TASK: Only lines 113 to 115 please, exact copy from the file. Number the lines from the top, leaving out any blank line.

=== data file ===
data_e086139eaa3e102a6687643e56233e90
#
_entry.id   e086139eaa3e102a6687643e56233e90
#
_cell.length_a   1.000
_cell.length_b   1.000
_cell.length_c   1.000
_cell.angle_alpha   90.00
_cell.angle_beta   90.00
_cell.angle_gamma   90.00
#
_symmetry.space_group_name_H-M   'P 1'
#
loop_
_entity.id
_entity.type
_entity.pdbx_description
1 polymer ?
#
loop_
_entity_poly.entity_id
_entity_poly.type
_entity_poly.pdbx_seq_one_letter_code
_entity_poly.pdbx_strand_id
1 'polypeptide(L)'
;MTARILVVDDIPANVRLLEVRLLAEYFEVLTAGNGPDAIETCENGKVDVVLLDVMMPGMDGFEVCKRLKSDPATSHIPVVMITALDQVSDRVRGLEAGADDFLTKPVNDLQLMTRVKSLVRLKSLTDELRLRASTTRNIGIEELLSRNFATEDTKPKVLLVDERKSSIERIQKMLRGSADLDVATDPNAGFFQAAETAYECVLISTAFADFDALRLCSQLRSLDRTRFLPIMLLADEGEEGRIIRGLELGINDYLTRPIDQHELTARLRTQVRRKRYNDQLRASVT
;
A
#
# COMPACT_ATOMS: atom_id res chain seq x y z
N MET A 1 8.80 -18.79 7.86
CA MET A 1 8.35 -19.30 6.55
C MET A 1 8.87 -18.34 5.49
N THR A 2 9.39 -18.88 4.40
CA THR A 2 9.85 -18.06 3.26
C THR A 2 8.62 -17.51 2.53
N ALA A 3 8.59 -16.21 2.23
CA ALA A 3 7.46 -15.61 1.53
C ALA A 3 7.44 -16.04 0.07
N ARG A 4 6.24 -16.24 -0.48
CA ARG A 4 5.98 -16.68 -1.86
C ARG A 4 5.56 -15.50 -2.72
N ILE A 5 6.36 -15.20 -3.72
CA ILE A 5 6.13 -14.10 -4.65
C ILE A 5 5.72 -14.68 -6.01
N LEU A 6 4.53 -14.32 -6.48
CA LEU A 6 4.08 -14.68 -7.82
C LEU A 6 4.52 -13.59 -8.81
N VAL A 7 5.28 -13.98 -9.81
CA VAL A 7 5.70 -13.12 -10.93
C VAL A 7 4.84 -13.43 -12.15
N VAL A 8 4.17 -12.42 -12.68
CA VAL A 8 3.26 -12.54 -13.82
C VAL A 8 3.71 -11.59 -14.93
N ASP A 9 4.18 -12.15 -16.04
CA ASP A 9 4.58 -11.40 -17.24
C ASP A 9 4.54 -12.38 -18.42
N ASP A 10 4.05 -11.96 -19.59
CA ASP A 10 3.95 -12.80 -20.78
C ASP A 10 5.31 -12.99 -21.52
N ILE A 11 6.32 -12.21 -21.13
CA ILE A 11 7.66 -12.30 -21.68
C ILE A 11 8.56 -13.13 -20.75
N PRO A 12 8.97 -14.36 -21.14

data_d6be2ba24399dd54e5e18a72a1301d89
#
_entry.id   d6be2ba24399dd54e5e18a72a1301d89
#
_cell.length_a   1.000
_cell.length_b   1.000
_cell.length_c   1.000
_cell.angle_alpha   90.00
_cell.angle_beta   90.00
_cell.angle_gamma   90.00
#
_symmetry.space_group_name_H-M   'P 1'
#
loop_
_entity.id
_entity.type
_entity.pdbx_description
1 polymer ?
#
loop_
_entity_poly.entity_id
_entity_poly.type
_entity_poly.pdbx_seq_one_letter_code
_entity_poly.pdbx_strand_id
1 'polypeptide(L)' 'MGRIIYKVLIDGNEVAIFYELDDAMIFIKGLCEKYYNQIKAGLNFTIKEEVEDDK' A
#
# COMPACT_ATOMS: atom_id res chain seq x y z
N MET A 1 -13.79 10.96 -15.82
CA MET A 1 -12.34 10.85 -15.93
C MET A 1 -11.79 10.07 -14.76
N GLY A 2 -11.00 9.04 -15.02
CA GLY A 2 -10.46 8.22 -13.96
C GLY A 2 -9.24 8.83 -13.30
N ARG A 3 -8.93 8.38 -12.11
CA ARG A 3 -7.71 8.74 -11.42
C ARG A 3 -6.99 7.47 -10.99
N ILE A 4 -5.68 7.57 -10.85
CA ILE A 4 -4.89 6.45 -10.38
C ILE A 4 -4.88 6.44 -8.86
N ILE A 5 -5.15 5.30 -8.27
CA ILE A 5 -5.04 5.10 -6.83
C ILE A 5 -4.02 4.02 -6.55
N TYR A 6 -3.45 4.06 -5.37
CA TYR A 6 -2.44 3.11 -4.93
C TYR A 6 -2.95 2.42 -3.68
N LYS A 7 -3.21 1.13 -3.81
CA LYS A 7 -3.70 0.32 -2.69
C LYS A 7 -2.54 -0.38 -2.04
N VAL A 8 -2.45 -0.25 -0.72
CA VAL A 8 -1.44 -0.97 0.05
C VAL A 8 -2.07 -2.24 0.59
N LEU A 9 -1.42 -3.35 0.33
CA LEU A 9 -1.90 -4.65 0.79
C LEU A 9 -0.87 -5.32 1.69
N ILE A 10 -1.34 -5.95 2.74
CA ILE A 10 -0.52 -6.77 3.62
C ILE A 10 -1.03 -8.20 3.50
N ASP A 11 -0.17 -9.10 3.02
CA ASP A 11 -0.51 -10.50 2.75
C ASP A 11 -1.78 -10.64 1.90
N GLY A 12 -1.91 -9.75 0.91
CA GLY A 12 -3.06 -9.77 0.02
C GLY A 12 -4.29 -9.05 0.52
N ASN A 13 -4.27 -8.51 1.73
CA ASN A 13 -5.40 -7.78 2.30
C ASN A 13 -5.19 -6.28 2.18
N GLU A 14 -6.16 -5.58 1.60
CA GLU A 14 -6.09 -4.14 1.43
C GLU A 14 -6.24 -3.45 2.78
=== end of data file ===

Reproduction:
N VAL A 8 -2.45 -0.25 -0.72
CA VAL A 8 -1.44 -0.97 0.05
C VAL A 8 -2.07 -2.24 0.59